Welcome to Cambodia, first stop Sihanoukville. My first impression was one of a over-bearing party-town, why then did I end up staying there for a week? What is the draw?
First stop, a hell-hole of a hostel
When we arrived the bus dropped us off at the terminal on the outskirts of the city and the Tuk Tuk’s were there in force to take us down the beach. It was only $2 each, but we stopped here purely to spread the wealth. Oh, sod it, here’s $2, to the hostel James!
Ah, the desired hostel is full. The entire town is filling fast and you have to act quickly to get a room. We took the first place on offer for $3 – a dorm bed with 23 other people. A meal on the beach ($3 for a delicious Tuna steak and baked potato), a couple of beers and an early night. Or at least, an attempt at an early night.
The hostel we stayed in has free accommodation in rainy season, plays music loudly until 5am, the air-con is “broken”, the room is like a sauna, the fans don’t work or are switched off, people run in and out all night shouting from the bar… It was a terrible, sweaty sleepless night. To further cement my hatred of this hell-hole I’d dropped some laundry off and when I went back to collect it, it hadn’t been washed – the owners response was “we said 3pm, not 3pm today”. He didn’t make it onto my Christmas card list.
Later I found out people have DIED in the hostel (admittedly through alcohol abuse and late night pool action) but come-on. Is there a worse hostel anywhere?!?
The next day I moved to Monkey Republic and all was right with the world. A small 4 bed dorm, comfortable mattresses, a nice cool breeze (to the point I was cold at night), a private toilet and good music which shuts off at 1am… Ah, bliss.
So… Sihanoukville then
There isn’t much to do here. You get up, go to the beach and then drink in the evening. There is a boat tour to the islands for $25 (which I didn’t go on although wish I had) and various booze cruises. It’s mostly about the drinking and we all know where that leads… Lots and lots of people having sex. People seem to be on heat and the bars at night are full of men chasing women and women chasing men. It’s all extraordinarily open and unlike anything I’ve seen before.
It’s fun to watch though. You get to see the rejections and the acceptance kisses. You get to see those rejected start to chase someone else. You get to see the guys looking around to see if there is a better alternative to the predatory lady which has walked up to them and the others stalking each other. You get to see those who don’t care and dismiss attention. You get to see the overly confident jocks and the under-confident people standing alone. They are all here. They are all after one thing and it all happens in the dorm rooms, the pools, the beach, the side street, the toilets, the sea, the pier…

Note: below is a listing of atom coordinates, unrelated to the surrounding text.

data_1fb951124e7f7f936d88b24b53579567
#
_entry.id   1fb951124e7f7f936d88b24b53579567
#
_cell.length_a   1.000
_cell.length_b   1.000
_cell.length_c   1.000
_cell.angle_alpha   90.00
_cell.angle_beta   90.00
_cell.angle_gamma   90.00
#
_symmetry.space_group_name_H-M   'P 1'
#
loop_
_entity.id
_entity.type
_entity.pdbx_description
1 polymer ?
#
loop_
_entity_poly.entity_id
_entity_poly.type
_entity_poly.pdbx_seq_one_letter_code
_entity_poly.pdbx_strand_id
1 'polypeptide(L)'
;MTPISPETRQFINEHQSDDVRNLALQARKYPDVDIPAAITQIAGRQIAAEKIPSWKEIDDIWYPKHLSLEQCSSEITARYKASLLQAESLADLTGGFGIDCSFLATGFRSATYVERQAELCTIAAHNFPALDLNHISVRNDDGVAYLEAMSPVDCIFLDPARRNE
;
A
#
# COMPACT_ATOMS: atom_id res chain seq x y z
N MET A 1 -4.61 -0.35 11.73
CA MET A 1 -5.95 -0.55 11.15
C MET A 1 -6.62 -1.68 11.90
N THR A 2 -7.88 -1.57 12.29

Whenever I read the words “The Beach” I think of the novel by Alex Garland. Sihanoukville beach is the exact opposite of the idyllic paradise described in the book. It is a little strip of dirty sand with loungers and seats lining the none tidal part. The sea is luke warm and pleasant enough but go to far and you’re at risk of been hit by the jet-ski’s or speed boats which come way too close to the shore. Sit on the seats for a minute and you’ll start to be pestered. The beggars, the fruit sellers, the masseuses, the bracelet makers, the pick-pockets the hair removal people…
Ah yes, the hair removal people. The slightly amusing but ultimately rude hair removal people. They offer to shave anything that is vaguely hairy using small pieces of string to pluck out the hairs. It’s effective, but not really the sort of thing I want to have done on the beach. One seller in particular disagreed though, she thought I should have my back shaved. She was insistent and for $10 would clean my back entirely. She used all her sales techniques from calling me King Kong, pointing out I looked like a Gorilla and even going so far as shaving my left shoulder. I didn’t want it done so pretended it really hurt which earned more derision from her until eventually she eventually stopped. The others were messing themselves with laughter as he continued her insulting ways and I’m just sitting there saying “no” repeatedly.
My shoulder was really smooth though.
Back to the sand strip, aka the beach. Move along past the Western area and you’ll find the locals and the filth. Piles of rubbish lie along side rotting food alongside people eating. Electric wires hang low over the walkways and everyone is crammed on top of each other on little stools under protective roofs. It’s messy and just plain nasty. Keep going past the stalls and you come to a more open beach which is strewn with rubbish. It’s everywhere and not particularly nice. Keep going and you come across more locals digging away in the sand collecting pebbles. I’ve no idea why, but they are all doing it.
Don’t go to Sihanoukville just for the beach *.
* I’m told that Otres beach is much nicer and worth the visit, but I didn’t make it for various reasons.
So, thats a lot of bad things, what was the draw that kept here for a week?
This whole post I’ve been talking that I didn’t like the place and I appreciate it’s odd I stayed for sevens days when I didn’t like the place. Thats not the entire story, I did like Sihanoukville and I was a little reluctant to leave as I’d settled into a nice routine. It’s relatively cheap at $3 a dorm and ~$3 a meal. The entertainment factor is high watching and chatting to people (see my anecdotes post for some stories).
However, none of these are the reason I stayed. I had a bad stomach and was forced to stay near a toilet and couldn’t stomach (literally) a bus journey for a few days. Not a particularly great reason eh
Click here to load a map showing you the location of this post and images from the digitallery taken nearby.